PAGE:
Highbrow Brutality

Highbrow Brutality

By Joe Hall Apr 1, 2008
Kenny Florian (Pictures) wasn't supposed to be a fighter.

He was a smart kid. Focused, always smiling.

His parents, immigrants from Peru, preached hard work and education. That's how his father, Augustin, had become a surgeon. He wanted Kenny to be a lawyer. He also wanted his children to be able to defend themselves, though.

The Florians were essentially the lone Latino family in a neighborhood about 25 miles outside of Boston. Augustin had earned a black belt in judo and maintained a fierce loyalty for Latino boxers. Didn't matter if his man was 1-40.

"He's going to win," he would say. "I swear he's going to knock him out."

"He's fighting Marvin Hagler for God's sake!" was Kenny's reply.

Kenny's dad also had him watching John Wayne, and his brothers broke his heart when they told him Bruce Lee was dead.

Older brothers.

"Let's see how fast you can make a sandwich for me," one would propose to Kenny.

"No, I'm not gonna make you a sandwich."

One butt-kicking later, Kenny was slapping a sandwich together as quickly as he could. Then there were the taunts, often about other kids in the neighborhood. Kenny, he's faster than you. Kenny, he's stronger than you. Kenny, he can beat you up.

"No way, man!"

Plenty of neighborhood scraps, but Kenny stayed on course. Eventually he entered Boston College, played some soccer for the university and started down a pre-law path. He was sticking to his parents' plans. Yet something happened that first year at BC, and his interests began to veer.

"Jiu-jitsu was this thing that grabbed a hold of me," Florian says. "Even soccer took a backseat to it. It was something new, something I just thought was the most beautiful thing in the world."

The aesthetic side of the art appealed to him at first. The philosophy, the technique, the fact that jiu-jitsu would allow him to subdue a larger, less skilled opponent. Like his brother Edgar, "the guy who used to kick my ass all the time."

Kenny got him with a guillotine.

Jiu-jitsu had also caught the interest of Keith Florian, Kenny's younger brother. Keith was a scrappy high school kid then, apt for a throwdown with just about anyone. One brawl in particular stands out of the past, when Kenny prepared his 16-year-old brother to take on a face-stomping wrestler.

"It was insane!" Kenny recalls from the edge of his seat, his words ready to quicken through a vigorous retelling. "It was like Dan Severn (Pictures) versus Royce Gracie (Pictures), and Keith took him down, got on top of him, mounted him, mounted him and pounded him, he rolled Keith, got a huge wide base -- he was a wrestler -- and started head butting Keith, and I was like, ‘Wow. This kid knows what he's doing!'"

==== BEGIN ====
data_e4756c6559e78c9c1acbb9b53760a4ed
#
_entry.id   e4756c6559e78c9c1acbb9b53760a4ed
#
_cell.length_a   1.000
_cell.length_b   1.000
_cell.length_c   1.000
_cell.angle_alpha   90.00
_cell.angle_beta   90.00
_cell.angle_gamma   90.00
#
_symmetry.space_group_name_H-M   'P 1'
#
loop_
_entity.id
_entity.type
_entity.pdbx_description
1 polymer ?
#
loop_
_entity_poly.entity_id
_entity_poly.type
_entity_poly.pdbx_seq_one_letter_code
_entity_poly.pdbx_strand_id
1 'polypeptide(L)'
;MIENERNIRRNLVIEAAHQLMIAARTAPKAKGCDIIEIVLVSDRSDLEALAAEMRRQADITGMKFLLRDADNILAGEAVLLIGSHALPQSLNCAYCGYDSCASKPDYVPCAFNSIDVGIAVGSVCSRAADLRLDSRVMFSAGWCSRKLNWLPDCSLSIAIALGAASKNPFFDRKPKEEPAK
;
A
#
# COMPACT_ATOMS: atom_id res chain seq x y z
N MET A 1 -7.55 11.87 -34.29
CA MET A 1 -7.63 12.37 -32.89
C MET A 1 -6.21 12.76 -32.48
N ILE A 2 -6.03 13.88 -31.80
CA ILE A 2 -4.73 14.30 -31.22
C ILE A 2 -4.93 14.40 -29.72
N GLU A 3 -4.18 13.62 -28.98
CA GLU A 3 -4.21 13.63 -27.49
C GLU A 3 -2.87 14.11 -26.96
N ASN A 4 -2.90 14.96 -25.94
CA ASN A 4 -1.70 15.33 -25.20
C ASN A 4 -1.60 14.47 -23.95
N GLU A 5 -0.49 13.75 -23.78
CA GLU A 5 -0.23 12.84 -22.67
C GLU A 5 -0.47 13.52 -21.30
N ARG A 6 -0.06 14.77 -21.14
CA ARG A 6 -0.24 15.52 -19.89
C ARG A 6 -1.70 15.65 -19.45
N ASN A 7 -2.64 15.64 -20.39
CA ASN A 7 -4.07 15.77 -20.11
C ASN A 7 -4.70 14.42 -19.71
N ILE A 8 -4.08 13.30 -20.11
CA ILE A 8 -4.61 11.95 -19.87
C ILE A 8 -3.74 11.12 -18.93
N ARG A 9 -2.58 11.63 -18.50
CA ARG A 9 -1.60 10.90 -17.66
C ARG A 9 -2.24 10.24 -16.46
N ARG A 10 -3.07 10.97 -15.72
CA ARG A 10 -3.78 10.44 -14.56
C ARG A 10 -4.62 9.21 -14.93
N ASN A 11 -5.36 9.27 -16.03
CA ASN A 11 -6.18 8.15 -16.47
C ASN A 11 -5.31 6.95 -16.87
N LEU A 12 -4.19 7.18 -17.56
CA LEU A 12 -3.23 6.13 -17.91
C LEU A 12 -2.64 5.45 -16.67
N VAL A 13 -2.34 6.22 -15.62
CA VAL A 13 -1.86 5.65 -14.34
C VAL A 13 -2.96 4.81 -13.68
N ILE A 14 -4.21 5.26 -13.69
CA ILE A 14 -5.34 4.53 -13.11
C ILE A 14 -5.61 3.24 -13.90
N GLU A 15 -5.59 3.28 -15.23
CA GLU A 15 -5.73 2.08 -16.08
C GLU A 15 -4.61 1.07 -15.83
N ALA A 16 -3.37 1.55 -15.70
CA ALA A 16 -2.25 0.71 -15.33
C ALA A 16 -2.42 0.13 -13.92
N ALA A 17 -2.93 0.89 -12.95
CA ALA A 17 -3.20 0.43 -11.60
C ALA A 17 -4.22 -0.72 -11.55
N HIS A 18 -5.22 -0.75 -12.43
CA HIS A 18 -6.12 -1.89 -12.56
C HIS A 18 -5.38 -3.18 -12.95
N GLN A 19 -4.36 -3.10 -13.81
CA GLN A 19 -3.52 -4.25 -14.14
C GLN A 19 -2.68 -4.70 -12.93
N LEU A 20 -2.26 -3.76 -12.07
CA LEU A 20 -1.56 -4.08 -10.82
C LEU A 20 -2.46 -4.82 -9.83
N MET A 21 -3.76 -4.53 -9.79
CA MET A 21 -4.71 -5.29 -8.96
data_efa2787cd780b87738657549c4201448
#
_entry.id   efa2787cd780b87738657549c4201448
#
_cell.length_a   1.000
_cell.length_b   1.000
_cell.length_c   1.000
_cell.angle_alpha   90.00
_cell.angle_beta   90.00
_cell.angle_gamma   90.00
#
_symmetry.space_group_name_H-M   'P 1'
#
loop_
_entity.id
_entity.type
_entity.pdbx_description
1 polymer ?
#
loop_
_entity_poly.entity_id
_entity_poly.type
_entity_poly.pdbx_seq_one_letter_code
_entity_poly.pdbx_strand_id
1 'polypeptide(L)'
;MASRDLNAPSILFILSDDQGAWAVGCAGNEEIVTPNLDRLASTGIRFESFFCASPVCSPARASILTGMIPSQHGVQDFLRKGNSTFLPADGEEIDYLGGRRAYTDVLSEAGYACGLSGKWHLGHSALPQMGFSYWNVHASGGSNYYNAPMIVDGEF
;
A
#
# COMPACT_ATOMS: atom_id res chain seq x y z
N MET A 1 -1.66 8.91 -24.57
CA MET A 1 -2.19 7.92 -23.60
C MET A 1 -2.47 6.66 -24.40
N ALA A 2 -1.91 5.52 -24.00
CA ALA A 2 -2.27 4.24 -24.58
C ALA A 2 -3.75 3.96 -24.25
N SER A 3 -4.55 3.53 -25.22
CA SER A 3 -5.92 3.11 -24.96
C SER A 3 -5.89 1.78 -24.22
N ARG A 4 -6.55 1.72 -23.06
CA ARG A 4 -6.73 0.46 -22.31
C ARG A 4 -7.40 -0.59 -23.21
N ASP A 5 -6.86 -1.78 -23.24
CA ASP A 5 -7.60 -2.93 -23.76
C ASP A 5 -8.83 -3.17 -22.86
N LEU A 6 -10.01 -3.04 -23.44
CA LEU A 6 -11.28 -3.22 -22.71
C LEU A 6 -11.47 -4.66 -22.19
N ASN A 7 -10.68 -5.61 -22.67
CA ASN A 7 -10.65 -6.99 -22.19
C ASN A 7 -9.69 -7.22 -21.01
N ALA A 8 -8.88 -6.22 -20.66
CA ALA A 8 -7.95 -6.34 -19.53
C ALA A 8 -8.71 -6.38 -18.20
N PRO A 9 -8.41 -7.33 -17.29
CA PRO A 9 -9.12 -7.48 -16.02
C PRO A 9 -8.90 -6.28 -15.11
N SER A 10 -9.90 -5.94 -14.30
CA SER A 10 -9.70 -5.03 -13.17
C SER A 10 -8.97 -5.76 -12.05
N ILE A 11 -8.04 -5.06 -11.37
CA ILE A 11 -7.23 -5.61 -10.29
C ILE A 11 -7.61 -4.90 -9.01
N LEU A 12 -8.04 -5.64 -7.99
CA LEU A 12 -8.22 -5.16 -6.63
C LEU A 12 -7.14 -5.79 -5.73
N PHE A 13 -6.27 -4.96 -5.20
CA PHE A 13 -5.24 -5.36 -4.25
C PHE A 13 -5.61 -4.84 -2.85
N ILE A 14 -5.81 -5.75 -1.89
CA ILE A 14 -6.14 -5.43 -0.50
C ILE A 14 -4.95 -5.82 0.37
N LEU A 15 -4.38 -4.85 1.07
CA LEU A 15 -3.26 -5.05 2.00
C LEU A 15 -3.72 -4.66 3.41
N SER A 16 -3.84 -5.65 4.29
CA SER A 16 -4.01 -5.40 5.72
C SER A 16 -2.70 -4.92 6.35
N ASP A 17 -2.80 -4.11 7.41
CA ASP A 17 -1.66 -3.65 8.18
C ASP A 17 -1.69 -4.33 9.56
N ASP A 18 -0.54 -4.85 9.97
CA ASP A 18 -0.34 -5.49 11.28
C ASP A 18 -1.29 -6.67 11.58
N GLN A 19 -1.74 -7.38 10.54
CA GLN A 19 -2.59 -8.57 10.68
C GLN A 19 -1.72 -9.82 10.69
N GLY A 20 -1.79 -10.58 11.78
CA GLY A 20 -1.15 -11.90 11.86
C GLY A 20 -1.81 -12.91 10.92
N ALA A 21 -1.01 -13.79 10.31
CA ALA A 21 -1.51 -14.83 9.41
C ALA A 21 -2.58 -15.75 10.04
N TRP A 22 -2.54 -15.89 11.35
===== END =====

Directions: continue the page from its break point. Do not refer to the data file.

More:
Wait a minute. No alarm over seeing that the wrestler, although impressively competent, was head butting Keith?

"Yeah! I was just like, ‘It's going to be on!'" Florian says, laughing about it now. "And Keith was like 150 pounds soaking wet and this kid was like 220. I remember the kid got on top, and it was on rocks and sand, I s--- you not, and he took his boot and he stomped Keith right in his face with a boot. Oh my God. Keith got hit right in the face, and he goes, ‘That s--- doesn't faze me.'"

The younger Florian ultimately hit a sweep, got the wrestler's back and choked him out. No doubt a legendary moment in local street-fighting lore. Kenny took his brother home, slapped some cold steaks on his face and spent the evening hiding him from their mother.

"I don't know where he is. I don't know where Keith is," Kenny mocks repeating. "Oh God, the stupid crap we used to do."

Truth is, Kenny had taken his brother through something of a training camp for the fight. They had watched the first four UFCs, grappled, developed a game plan.

"He'll probably try to take you down," Kenny had said.

They didn't know much back then, but they were determined to discover something. Marathon matches ensued on a cement floor cushioned with only a rug. Back and forth they battled, sometimes for an hour straight, rug burns eating up their arms, neither hesitating to throw the other on his head, on the cement. And there was their father, Augustin, with an enormous old-school video camera settled on his shoulder, taping them. Something interesting was happening. That work ethic he had wired into them as children, a drive to study and practice -- he was watching his sons apply it to jiu-jitsu.

Both would become black belts, but the real world also beckoned. Kenny graduated from Boston College with a degree in communications. Went to work translating financial documents, kept thinking about law school.

In the meantime he took a couple of fights. His goal was to test his jiu-jitsu, not to become a fighter. But his first few times in the ring echoed his early experiences with grappling: Both sports seemed instinctual, ingrained in him at some earlier point.

"With each fight," he says, "something started coming out of me."

That something was blood in a July 2004 bout against a much more experienced Drew Fickett (Pictures). In three prior fights, Florian had been undefeated and unscathed. Fickett's fist found his nose, however, and Florian instantly realized he had not been hit in a long time. Bloodied, he reacted like a fighter. He didn't drop, didn't panic. He fought on to lose a split decision, which also meant he had gone the distance with a talented, seasoned opponent. UFC President Dana White, who was in attendance, was impressed.

"I thought you were going to get your ass kicked, kid," he told Florian in the locker room. "I thought you won the fight."

White suggested that he send in some footage for possible casting on a reality show the UFC would be doing soon on SpikeTV, but Florian wasn't listening. He was stewing. He was deciding it was time to train some striking, to dedicate himself fully to fighting.
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